'Parents should read to their child every day from birth': Story time routines help boost vocabulary and school grades

18:10, Tuesday, 05 July, 2016
'Parents should read to their child every day from birth': Story time routines help boost vocabulary and school grades

Reading to children has such a huge impact on their academic success that parents should do it from birth, experts say.
Story time routines benefit even the youngest children, helping them to build vocabulary and communication skills critical to later success in school, the American Academy of Pediatrics (AAP) said this week in a new policy statement.
     Experts say reading or storytelling in early life predicts how well children will do when they enter preschool
     This, in turn, translates to how they do when they start kindergarten, associated with achievement later in school and in life.
     For babies, literacy can begin with cuddle time and brightly-coloured books, new guidance from the organisation advised.
     Rhyming, playing, talking and singing are among the age-appropriate activities promoting early literacy.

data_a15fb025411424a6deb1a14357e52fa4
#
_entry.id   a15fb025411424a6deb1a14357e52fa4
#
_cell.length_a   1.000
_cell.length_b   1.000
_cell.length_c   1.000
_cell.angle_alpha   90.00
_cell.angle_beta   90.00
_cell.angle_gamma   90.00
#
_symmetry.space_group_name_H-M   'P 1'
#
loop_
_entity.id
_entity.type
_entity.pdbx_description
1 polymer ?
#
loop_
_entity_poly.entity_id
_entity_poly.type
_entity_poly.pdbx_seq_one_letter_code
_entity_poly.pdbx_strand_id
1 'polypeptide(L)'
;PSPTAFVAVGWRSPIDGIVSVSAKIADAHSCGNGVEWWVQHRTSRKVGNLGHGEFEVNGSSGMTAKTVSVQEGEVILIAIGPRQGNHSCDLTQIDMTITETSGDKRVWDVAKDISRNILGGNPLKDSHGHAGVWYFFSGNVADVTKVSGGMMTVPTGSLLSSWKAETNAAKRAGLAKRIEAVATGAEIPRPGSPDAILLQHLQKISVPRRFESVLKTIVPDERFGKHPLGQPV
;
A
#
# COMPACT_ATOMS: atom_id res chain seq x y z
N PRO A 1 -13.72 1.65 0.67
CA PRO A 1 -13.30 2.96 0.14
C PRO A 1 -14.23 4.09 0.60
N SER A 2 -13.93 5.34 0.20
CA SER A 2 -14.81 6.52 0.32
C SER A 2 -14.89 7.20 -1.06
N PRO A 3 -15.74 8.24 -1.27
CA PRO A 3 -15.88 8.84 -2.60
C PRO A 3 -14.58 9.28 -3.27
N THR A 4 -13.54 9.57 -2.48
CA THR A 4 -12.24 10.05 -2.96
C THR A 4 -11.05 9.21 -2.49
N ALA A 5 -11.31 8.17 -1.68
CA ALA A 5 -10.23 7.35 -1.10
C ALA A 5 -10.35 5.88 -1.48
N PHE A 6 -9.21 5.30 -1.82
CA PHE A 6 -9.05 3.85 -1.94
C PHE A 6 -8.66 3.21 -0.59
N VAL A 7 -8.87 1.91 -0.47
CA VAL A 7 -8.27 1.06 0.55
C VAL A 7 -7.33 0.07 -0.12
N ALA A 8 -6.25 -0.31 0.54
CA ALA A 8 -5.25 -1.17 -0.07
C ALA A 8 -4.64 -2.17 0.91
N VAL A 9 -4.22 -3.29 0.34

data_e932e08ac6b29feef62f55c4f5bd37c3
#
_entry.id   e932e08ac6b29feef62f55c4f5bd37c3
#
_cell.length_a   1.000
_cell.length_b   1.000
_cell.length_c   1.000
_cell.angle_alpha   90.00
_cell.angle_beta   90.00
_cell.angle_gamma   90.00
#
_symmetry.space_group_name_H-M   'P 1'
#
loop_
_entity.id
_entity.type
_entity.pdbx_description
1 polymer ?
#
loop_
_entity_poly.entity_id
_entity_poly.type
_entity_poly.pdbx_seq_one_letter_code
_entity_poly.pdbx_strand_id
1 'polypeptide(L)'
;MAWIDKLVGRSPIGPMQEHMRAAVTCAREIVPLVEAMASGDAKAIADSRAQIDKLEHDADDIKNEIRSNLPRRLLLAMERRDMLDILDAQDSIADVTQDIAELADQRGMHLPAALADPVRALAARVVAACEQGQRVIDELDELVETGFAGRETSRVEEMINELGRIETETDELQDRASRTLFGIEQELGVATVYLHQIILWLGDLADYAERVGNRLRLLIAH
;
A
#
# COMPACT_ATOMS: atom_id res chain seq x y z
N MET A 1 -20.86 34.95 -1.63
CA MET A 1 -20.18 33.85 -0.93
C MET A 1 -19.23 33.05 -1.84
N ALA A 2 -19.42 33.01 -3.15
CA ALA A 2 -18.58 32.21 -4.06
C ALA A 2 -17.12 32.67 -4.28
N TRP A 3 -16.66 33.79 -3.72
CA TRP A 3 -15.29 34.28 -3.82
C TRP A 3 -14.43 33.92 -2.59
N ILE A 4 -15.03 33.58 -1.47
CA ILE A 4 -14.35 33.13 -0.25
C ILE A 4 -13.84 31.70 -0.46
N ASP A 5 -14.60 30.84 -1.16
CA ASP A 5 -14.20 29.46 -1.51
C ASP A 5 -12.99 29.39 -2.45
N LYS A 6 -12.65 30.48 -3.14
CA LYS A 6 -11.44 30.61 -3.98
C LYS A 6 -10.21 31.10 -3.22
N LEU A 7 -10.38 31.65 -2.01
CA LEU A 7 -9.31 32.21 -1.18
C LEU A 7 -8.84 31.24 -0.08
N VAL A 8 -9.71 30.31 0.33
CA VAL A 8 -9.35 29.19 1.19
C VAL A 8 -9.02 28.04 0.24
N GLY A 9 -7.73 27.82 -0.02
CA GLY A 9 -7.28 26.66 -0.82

'You're not teaching a two-month-old how to read,' said Dr Danette Glassy, a pediatrician near Seattle, Washington, who co-chairs the AAP's Council on Early Childhood.
     'Sitting down with them makes your baby smart and wise.'
     Yet the 2011–2012 National Survey of Children's Health found that only one-third of children in the U.S. were read to daily from birth to the age of five.
     By comparison, 60 per cent of children from higher-income families received daily reading time.
     Dr Glassy continued: 'Even the most affluent family can be distracted from interacting with their baby.
     'They can entertain their babies with all kinds of gadgets and gizmos that interfere with their development.'
     In previous recommendations, the AAP has discouraged parents from exposing children under the age of two years, which can be detrimental to language development.
     Earlier this month, researchers at Hollins University in the U.S. warned that background noise from the TV can adversely affect toddlers’ language development.
     They say it has long been known children develop their language skills from listening to their parents - and parents speak to their children less when the TV is on.
     The quantity of words and phrases, as well as the number of new words spoken by the parents, was lower than when the TV was off.

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